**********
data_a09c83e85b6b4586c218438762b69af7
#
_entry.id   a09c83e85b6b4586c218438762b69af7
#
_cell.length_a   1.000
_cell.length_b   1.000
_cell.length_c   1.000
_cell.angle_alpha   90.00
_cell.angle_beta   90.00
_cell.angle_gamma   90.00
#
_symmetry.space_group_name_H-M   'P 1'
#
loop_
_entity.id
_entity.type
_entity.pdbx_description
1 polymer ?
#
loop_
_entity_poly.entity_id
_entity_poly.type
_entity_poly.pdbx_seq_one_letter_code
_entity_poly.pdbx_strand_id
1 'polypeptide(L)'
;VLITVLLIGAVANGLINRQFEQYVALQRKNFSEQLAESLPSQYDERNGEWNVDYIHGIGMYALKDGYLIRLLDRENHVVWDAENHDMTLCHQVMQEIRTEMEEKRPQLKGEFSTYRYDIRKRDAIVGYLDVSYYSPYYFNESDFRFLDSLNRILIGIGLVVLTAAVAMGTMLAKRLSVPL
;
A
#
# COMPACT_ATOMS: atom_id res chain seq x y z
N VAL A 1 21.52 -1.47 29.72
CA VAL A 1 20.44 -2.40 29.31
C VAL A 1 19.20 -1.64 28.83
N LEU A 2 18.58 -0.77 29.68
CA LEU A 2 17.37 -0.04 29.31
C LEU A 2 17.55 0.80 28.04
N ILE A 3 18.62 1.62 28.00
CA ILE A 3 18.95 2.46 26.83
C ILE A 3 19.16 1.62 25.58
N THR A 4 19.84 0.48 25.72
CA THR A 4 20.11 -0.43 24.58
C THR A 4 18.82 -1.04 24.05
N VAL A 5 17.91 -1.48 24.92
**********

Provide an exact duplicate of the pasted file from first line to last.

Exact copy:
data_a09c83e85b6b4586c218438762b69af7
#
_entry.id   a09c83e85b6b4586c218438762b69af7
#
_cell.length_a   1.000
_cell.length_b   1.000
_cell.length_c   1.000
_cell.angle_alpha   90.00
_cell.angle_beta   90.00
_cell.angle_gamma   90.00
#
_symmetry.space_group_name_H-M   'P 1'
#
loop_
_entity.id
_entity.type
_entity.pdbx_description
1 polymer ?
#
loop_
_entity_poly.entity_id
_entity_poly.type
_entity_poly.pdbx_seq_one_letter_code
_entity_poly.pdbx_strand_id
1 'polypeptide(L)'
;VLITVLLIGAVANGLINRQFEQYVALQRKNFSEQLAESLPSQYDERNGEWNVDYIHGIGMYALKDGYLIRLLDRENHVVWDAENHDMTLCHQVMQEIRTEMEEKRPQLKGEFSTYRYDIRKRDAIVGYLDVSYYSPYYFNESDFRFLDSLNRILIGIGLVVLTAAVAMGTMLAKRLSVPL
;
A
#
# COMPACT_ATOMS: atom_id res chain seq x y z
N VAL A 1 21.52 -1.47 29.72
CA VAL A 1 20.44 -2.40 29.31
C VAL A 1 19.20 -1.64 28.83
N LEU A 2 18.58 -0.77 29.68
CA LEU A 2 17.37 -0.04 29.31
C LEU A 2 17.55 0.80 28.04
N ILE A 3 18.62 1.62 28.00
CA ILE A 3 18.95 2.46 26.83
C ILE A 3 19.16 1.62 25.58
N THR A 4 19.84 0.48 25.72
CA THR A 4 20.11 -0.43 24.58
C THR A 4 18.82 -1.04 24.05
N VAL A 5 17.91 -1.48 24.92